Chair Dennison will select the remaining three members of the council. I have strongly recommended to him that Professor Eric Kingson either be selected as a faculty representative by the University Senate or be included as one of the chair’s selections. That’s because Professor Kingson has a long history of fearlessly advocating for humane Syracuse faculty and staff benefits. I have come to greatly respect his expertise, as I suspect many of you have. I believe his extensive knowledge of our benefits processes will aid the committee. I have talked to Professor Kingson, and he is willing to serve if asked.
My charge to the committee will formally specify the specific engagement with Senate shared governance through one of the standing Senate committees. Those committees are in somewhat of a state of flux right now, as you know, but that will be part of the process and the charge. I look forward to how this experiment works and assessing it at the end of the year. Those are the updates.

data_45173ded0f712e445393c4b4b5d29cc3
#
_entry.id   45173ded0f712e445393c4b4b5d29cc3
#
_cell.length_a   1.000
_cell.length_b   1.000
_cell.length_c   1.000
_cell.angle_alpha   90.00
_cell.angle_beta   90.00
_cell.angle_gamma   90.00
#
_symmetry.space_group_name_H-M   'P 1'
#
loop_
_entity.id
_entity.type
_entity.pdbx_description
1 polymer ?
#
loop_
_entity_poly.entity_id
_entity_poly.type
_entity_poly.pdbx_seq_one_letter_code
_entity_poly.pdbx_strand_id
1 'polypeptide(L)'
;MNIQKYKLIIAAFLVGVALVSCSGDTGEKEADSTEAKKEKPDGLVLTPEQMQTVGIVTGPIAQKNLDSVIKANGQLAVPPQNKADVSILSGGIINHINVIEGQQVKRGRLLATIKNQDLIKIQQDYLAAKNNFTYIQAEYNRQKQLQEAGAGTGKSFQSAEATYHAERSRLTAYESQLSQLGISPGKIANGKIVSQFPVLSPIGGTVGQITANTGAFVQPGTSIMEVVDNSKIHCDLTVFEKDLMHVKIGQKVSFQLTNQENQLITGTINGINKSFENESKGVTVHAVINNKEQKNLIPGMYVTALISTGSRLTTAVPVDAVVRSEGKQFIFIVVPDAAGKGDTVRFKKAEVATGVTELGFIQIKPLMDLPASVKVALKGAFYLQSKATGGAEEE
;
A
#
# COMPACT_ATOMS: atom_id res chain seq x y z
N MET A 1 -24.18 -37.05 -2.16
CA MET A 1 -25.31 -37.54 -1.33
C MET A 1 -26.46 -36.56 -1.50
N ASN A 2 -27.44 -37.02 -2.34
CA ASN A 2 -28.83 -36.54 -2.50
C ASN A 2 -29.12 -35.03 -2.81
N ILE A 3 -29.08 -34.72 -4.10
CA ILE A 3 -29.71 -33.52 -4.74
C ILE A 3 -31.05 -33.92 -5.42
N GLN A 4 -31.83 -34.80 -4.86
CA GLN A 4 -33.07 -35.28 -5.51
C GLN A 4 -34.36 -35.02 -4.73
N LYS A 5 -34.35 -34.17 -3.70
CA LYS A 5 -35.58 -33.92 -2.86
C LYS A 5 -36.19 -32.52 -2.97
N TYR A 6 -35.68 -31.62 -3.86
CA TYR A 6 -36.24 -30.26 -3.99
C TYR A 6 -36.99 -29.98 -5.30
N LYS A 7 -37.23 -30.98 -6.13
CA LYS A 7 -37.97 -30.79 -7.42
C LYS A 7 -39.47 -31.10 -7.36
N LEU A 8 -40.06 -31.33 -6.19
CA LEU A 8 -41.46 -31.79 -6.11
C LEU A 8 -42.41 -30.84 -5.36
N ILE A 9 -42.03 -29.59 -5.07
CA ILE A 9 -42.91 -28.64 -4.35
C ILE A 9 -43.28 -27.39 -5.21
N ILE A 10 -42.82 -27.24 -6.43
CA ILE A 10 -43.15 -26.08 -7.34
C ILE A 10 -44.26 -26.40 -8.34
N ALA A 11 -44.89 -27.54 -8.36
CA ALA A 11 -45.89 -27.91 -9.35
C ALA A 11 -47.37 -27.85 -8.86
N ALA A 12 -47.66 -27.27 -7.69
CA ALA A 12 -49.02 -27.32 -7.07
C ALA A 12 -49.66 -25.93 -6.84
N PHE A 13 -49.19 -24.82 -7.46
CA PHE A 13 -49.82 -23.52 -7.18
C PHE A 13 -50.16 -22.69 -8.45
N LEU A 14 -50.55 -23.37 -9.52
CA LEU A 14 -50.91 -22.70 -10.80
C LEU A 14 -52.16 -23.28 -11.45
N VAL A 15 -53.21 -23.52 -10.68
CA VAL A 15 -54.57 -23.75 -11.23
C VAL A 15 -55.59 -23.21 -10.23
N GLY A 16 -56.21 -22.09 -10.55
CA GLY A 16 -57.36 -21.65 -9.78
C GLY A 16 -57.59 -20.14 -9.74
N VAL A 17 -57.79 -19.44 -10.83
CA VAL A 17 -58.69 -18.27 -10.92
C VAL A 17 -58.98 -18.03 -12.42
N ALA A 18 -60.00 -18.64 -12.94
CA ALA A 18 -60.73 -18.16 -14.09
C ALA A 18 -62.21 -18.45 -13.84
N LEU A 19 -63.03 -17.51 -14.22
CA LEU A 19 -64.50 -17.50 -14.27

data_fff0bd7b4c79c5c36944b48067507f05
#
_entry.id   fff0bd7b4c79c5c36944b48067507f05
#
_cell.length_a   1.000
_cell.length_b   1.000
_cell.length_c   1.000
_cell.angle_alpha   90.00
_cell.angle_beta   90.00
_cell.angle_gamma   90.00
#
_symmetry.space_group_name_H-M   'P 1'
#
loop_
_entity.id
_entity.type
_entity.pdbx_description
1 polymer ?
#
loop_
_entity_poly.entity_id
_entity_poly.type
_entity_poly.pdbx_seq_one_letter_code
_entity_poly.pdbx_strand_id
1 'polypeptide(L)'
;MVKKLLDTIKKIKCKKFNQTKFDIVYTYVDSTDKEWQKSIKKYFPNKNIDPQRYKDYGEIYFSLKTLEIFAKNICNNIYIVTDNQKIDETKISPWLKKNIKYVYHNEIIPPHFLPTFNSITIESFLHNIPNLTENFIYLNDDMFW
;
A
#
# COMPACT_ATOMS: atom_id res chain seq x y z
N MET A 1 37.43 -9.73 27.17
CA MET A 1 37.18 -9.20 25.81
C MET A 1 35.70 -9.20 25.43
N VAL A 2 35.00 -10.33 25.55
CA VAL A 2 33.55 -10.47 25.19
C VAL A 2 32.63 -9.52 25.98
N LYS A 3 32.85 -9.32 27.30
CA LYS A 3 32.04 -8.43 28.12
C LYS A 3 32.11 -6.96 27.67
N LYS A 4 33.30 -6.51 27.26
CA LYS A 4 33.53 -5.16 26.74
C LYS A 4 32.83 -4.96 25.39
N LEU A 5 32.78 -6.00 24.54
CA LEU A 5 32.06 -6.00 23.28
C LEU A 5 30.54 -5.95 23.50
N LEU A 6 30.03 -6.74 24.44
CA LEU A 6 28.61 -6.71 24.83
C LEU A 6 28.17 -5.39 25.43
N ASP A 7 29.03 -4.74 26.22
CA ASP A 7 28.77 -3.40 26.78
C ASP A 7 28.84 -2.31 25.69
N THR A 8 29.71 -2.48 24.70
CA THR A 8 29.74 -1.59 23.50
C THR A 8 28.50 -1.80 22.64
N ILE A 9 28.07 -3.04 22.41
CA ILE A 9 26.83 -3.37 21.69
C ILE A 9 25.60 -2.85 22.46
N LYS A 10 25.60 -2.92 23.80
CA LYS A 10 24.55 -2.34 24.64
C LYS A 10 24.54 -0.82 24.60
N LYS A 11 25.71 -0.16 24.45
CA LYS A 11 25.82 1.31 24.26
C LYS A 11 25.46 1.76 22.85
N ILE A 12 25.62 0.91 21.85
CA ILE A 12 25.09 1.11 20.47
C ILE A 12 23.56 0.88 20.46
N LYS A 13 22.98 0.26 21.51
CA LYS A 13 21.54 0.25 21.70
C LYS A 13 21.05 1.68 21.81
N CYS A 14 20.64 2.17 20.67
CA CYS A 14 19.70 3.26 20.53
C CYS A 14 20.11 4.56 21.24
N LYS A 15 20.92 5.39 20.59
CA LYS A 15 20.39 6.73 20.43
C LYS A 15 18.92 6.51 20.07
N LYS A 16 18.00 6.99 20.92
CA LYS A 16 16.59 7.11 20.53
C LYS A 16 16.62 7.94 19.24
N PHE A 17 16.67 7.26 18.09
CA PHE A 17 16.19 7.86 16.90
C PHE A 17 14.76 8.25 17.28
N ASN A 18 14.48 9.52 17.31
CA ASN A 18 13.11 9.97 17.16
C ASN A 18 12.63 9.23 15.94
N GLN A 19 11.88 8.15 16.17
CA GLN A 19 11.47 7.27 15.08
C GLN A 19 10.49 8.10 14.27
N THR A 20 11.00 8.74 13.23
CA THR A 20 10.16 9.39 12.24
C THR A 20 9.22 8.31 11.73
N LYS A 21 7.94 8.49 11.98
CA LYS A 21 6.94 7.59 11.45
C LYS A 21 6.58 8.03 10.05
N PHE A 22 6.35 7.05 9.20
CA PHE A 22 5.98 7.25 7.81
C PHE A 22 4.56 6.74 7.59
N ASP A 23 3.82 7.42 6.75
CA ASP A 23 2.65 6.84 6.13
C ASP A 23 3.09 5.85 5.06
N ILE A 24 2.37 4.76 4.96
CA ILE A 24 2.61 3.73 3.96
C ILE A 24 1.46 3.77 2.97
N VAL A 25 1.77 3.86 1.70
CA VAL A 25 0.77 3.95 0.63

Turning to the Israel/Hamas war, the first thing I will say about this is to acknowledge that whatever I say won’t be enough. In the last five-and-a-half weeks, I have painfully learned that words will never be adequate for the horror of the terrorist attacks and the holding of hostages. Words will never be adequate for the anguish of innocent Palestinian civilians who have been and are being killed, have lost and are losing loved ones, and are suffering through a real humanitarian crisis.